Lakshmi Shrikantia
Interview and Profile by Sunnie Ko
Audio Recording by Sunnie Ko
Interview conducted on 3/31/09, Hummlestown, PA

Lakshmi Shrikantia is an Indian-American born in the city of Hyderabad, India. After dreaming of immigrating to the United States, she and her husband packed their entire life and started a new life in the year 1988. Since then, they have established a comfortable life in the United States, have raised a family, and have embraced a new identity while maintaining their Indian culture.

HARI Sunday School Director

Lakshmi Shrikantia

Education was the initial reason Lakshmi wanted to immigrate. Her studies in computational linguistics were not readily or easily available in India at the time. Thus, she saw more opportunity to flourish as a student and person in the United States. After completing her undergraduate and graduate work in India, Lakshmi decided she wanted to earn her PHD in the US. Conveniently enough, her husband shared the same dream.  The couple moved from India to England where he pursued his masters  and after completion moved to Canada and finally to the United States where they have since lived.
Because she had family within the U.S, Lakshmi had a good understanding of what life was going to be like prior to her immigration. However, her brother-in-law’s letters could not have explained exactly what to expect or the difficulty of incorporating Indian culture into day to day life here.

“…the difficulties would be from the culture. How do we incorporate the culture and the same values that we were raised with in [my sons.] And for me, the other difficulty was I guess, just trying to see how can I adapt the way of life that we were raised with here in this part of the world? How do I make the best of both worlds work?”

Audio: “Perceptions”- Lakshmi shares her thoughts of the United States before immigrating and then the reality.

Regardless of the struggles, Lakshmi has found her own way of living and balancing the two cultures. The Shrikantias are Hindu but still practice the general festivities of Christmas, a Christian holiday. However, this does not take away from their Hindu roots.
“We are not Christians but we do celebrate Christmas with the trees and gifts, but at the same time celebrating all the festivals that we used to celebrate in India and explain to [her sons] the significance and meaning of them and although it’s a school day you wake them up at 4:00 in the morning so that we finish praying together as a family and do all the traditional ceremonies before they are off to school.”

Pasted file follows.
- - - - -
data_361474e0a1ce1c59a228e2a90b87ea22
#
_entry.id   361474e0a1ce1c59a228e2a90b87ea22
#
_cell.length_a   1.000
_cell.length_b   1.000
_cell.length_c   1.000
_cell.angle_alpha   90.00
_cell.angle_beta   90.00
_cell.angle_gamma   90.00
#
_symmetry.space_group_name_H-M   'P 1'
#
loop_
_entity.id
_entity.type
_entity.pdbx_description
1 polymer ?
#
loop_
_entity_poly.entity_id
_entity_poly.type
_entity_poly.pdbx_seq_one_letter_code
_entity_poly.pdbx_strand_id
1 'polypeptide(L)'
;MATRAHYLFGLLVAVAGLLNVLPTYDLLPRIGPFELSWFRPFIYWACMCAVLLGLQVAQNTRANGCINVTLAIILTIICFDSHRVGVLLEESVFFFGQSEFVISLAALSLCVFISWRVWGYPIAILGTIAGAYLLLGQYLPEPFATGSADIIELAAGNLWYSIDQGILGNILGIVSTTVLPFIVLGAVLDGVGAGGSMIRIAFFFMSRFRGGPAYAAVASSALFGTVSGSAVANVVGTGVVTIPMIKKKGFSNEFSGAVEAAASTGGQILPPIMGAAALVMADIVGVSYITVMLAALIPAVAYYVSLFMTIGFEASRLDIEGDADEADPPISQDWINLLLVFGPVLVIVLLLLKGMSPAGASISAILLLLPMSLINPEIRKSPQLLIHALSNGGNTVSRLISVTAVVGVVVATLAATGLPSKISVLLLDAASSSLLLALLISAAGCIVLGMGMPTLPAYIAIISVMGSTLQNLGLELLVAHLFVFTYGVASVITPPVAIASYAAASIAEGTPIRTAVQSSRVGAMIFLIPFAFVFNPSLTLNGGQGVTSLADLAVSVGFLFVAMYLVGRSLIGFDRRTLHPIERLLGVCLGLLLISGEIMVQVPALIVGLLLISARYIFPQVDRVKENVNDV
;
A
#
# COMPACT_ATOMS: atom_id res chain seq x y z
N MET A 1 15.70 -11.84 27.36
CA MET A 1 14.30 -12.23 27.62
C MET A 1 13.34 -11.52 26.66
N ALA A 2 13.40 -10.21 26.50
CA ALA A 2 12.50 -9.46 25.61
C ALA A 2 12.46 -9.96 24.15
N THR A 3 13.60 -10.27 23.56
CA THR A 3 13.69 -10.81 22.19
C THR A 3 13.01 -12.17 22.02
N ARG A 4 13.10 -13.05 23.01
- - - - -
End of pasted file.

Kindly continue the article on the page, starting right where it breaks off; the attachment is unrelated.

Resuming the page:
Since moving to Central Pennsylvania, Lakshmi has become involved in the Hindu American Religious Institute (HARI) in New Cumberland, Pennsylvania. One of  her motivation to do this derives from a realization she had while living in Toronto, Canada. She observed that there were many types of people coming from different ethinicities, races and religion. This diverse community made her children question why they were not going to church as the other children around them were. Lakshmi had a small temple in her own home and had always thought that to be sufficient means to help her young children understand their religion. However, the reality of it became clear. Her children needed a place to go where they could understand their religion and relate to other children of the Hindu religion.
I’m like ‘OK, I need to put in more effort and take them… That’s when I need to get involved, I need to make sure that my boys when they grow up they know where they are coming from and they know what their culture and religion is.”
She is now the Sunday School director and also conducts religion discussion groups for adults. Her involvement also stems from her desire to help other Indian children in America understand their religion. She also refers to the HARI temple as a “community center” which acts a place for small weddings, baby showers and group discussions. Temples in India, by contrast, are solely used for religious practices.

Lakshmi (on left) explains speaks to the Lived Religion class from Dickinson College about the HARI Temple

Lakshmi (on left) explains speaks to the Lived Religion class from Dickinson College about the HARI Temple

Although Lakshmi is involved with the temple, she is not consumed by it. Going only every Sunday, she finds that she mostly interacts with neighbors and other friends. Lakshmi stresses the importance of being open to people from all different types of backgrounds.  Even when living in India, she learned about various other religions in order to “have a better understanding of the people [she] was interacting with.” When growing up, she had friends who were Muslim and Christians, and she often asked questions about their religious practices.
“I would always go to their house and wish them on their, it’s called ‘Ramadan and Eid.’ I would go to their houses and learn more about their traditions and how they  handled it…”
This practice of accepting those different than her began during her childhood in India and has translated to her life in the United States.
Lakshmi Shrikantia identifies herself as an Indian-American and continues to encompass her Indian values and share her knowledge with her own children as well as the Indian community at the HARI Temple. She enjoys life in the US and looks forward to visiting her home country every other summer. For her, the US is a fast moving country where anything is possible. “The sky is the limit, actually.”

Audio: “American Dream” -Lakshmi discusses her belief in the said American Dream.